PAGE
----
First-term Harris County Judge Lina Hidalgo, the most powerful political figure in the county, has said she is more concerned with matters of flood control and criminal justice reform than worrying about an abandoned sports stadium. So for now, it’s option three.
Now a graying eyesore and neglected home for cats and rats, the Astrodome enjoyed a glorious past. The stadium opened on Friday, April 9, 1965, with the Houston Astros hosting the New York Yankees in a preseason exhibition game remembered for countless “firsts” and a lasting impact on stadium architecture.
Its official name was the Harris County Domed Stadium, but everybody called it the Houston Astrodome, or just the Dome. The first domed multipurpose sports stadium and largest indoor space ever built, it soon was the third most-visited structure created by humans in the country, behind the Golden Gate Bridge and Mount Rushmore.
Opening night at the Astrodome marked the first baseball game played in air-conditioned comfort. The grounds crew wore astronaut space suits. Way up high, above the nosebleeds, were the first luxury skyboxes. The first exploding scoreboard, bigger than a football field, rewarded home runs with 45 seconds of animated cowboys shooting pistols, bulls snorting and fireworks. Sitting in Astros team president Roy Hofheinz’s opulent suite, President Lyndon B. Johnson dined on fried chicken and ice cream. Texas Gov. John Connolly threw out the ceremonial first pitch. Celebrities, public officials, Texas gentlemen in suits and boots, and ladies with big blonde Texas hair teased practically to the roof packed the shimmering Astrodome.
The announced crowd was 47,876 — not bad for a stadium with a listed seating capacity of 42,217.
The Houston baseball team became the Astros on that night in 1965. For three seasons before, they were the Houston Colt .45s. Their jerseys sported a pistol with smoke pouring from its barrel. When Hofheinz and community leaders gathered for the Dome’s groundbreaking ceremony in 1962, they didn’t wield shovels. They fired guns loaded with blanks into the earth.
The Houston Astros played baseball under glass from 1965 to 1999, before moving to the shiny new Enron Field. And with that, one of the most successful architectural achievements ever was abandoned for a stadium named for one of most scandalous bankruptcies in U.S. history.
Elvis Presley played the Astrodome as headline entertainer at the Houston Livestock Show and Rodeo. The University of Houston edged powerhouse UCLA in college basketball’s “Game of the Century,” Billy Jean King roared past Bobby Riggs in tennis’s Battle of the Sexes, Muhammad Ali conquered Cleveland “Big Cat” Williams, Evel Knievel jumped 13 cars on a motorcycle. NBA and MLB All-Star Games, Billy Graham Crusades, a Republican National convention, Frank Sinatra, Bob Dylan, Selena, the Rolling Stones, Stevie Wonder, Paul McCartney, Michael Jackson, George Strait and Madonna all graced the Astrodome.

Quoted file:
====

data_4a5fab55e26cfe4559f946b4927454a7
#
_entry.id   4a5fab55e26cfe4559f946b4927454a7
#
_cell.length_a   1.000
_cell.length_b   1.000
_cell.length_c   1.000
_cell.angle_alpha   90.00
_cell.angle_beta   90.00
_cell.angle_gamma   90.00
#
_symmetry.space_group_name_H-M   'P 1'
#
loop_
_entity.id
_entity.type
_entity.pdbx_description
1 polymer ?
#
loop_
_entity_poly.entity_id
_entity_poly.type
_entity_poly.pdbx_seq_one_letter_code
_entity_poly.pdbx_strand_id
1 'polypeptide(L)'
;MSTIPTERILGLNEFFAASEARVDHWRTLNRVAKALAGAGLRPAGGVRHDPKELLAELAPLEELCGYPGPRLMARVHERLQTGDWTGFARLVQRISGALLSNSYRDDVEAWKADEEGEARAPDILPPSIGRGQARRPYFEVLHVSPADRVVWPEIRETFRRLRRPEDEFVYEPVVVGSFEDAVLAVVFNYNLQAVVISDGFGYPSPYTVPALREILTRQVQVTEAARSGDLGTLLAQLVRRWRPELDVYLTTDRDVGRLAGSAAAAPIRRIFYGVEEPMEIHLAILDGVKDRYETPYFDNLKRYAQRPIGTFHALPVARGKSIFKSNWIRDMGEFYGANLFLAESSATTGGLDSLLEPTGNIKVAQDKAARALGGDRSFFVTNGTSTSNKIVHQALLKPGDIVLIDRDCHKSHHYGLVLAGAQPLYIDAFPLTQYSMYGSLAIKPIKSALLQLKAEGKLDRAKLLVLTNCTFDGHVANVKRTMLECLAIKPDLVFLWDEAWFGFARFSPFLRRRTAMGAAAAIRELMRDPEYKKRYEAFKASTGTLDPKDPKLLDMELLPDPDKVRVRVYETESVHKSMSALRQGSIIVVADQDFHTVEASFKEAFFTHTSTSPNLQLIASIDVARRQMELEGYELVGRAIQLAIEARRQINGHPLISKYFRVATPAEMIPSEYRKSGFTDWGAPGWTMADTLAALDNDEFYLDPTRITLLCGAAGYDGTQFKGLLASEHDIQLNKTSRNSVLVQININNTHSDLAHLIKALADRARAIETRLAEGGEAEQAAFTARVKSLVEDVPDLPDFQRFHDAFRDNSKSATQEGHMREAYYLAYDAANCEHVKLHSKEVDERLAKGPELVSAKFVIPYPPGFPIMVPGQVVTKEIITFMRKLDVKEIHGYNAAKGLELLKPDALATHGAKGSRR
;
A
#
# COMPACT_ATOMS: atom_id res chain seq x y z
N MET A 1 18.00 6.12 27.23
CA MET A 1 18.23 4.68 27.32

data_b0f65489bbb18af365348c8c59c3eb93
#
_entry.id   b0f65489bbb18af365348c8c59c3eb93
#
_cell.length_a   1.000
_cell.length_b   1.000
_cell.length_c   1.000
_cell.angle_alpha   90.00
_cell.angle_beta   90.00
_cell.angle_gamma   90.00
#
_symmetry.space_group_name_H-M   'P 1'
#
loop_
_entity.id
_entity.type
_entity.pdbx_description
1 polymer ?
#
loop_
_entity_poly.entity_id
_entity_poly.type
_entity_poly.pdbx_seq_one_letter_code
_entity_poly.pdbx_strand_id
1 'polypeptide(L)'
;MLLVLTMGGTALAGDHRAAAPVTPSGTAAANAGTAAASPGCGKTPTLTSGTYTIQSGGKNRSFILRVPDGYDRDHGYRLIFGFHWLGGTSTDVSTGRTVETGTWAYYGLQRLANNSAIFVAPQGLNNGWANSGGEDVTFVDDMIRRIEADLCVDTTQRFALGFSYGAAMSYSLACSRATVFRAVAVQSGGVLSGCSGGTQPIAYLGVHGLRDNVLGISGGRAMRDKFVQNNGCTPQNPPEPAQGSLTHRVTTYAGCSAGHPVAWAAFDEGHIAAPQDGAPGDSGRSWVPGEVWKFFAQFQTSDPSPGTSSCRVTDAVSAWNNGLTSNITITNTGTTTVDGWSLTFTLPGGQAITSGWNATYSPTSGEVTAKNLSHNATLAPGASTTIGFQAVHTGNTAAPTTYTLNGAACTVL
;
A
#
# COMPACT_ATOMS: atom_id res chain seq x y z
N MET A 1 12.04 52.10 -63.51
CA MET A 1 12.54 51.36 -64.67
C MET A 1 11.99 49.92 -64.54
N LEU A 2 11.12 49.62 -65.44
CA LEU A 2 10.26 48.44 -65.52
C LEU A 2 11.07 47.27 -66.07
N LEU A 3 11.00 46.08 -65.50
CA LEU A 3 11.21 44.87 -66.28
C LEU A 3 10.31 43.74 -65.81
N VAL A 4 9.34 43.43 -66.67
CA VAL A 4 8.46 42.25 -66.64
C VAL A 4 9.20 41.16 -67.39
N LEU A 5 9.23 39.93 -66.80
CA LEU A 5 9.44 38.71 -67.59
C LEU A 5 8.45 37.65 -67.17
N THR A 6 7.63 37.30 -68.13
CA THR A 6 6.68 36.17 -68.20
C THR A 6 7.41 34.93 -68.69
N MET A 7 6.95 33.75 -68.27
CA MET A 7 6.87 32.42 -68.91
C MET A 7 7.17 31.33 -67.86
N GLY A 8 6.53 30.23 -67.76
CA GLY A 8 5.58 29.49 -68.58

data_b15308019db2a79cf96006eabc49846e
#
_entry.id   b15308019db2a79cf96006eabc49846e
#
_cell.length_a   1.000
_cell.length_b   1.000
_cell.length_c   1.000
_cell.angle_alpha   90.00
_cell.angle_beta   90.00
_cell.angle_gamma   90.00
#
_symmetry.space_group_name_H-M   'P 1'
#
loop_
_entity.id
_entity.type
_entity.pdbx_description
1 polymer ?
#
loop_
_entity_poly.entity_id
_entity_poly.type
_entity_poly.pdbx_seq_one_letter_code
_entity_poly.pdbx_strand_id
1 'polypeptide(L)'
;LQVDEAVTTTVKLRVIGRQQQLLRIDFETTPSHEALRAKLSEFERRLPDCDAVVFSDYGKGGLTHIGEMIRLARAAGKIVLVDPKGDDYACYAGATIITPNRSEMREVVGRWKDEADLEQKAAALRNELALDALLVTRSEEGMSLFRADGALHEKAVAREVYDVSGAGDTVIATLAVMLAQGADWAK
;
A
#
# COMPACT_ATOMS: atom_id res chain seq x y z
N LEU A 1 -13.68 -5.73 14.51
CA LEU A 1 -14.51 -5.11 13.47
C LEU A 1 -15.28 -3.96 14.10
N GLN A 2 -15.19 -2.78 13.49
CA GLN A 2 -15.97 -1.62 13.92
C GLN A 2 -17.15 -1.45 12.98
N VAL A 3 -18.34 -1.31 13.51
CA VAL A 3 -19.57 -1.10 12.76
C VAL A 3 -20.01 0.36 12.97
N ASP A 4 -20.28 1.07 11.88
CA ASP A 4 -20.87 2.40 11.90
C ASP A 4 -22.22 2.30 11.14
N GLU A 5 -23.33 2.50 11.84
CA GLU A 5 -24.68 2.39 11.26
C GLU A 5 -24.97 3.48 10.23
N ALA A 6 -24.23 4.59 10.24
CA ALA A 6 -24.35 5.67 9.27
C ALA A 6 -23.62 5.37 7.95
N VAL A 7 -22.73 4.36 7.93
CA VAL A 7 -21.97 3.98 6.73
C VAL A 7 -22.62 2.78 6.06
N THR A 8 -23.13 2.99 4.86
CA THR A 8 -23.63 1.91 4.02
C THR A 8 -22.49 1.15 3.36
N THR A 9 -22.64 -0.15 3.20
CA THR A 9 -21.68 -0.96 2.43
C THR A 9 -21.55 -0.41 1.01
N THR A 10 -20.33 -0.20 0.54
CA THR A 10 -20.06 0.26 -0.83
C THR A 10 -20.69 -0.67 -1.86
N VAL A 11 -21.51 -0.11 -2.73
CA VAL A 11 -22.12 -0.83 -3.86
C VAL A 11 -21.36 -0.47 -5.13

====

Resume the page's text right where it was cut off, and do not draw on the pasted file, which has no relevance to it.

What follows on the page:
The all-time Astrodome attendance record of 67,925 was set in 2001, when Stone Cold Steve Austin pinned The Rock at WrestleMania X-7. Perhaps the Astrodome’s finest moment, certainly its most emotional statement, was in 2005, when Harris County Judge Robert Eckels and Houston Mayor Bill White ordered the Astrodome’s doors open to 25,000 Hurricane Katrina evacuees. Houstonians donated so much clothing and supplies that they had to be asked to stop bringing things.
The Astrodome has been closed for business since 2008, shut tight by the Houston Fire Department, although it has become a social media challenge for young people to sneak inside and post a video on YouTube.
The Astrodome quickly inspired numerous indoor sports stadiums, including the Pontiac Silverdome, the Hubert H. Humphrey Metrodome in Minneapolis, the Kingdome in Seattle and the RCA Dome in Indianapolis. All have since been torn down, and like the Dome, replaced by indoor stadiums with even more bells, whistles and high-ticket luxury suites.
Today there are 67 major stadiums with permanent or retractable roofs. Six big league baseball teams and eight NFL teams play under a roof. Both multibillion-dollar NFL stadiums under construction in Los Angeles and Las Vegas will have roofs. There are 20 more smaller domed stadiums for sports such as tennis, track and aquatics. There’s a covered bullfighting ring, seating capacity 11,000, in Logrono, Spain. Come 2020, all four Grand Slam tennis events will boast center courts with roofs.
The Astrodome may be a dead issue in Houston, but the Eighth Wonder lives wherever a baseball game is played indoors during a thunderstorm, and whenever fans shed their clunky snowsuits to enjoy a football game in shirtsleeves during a blizzard.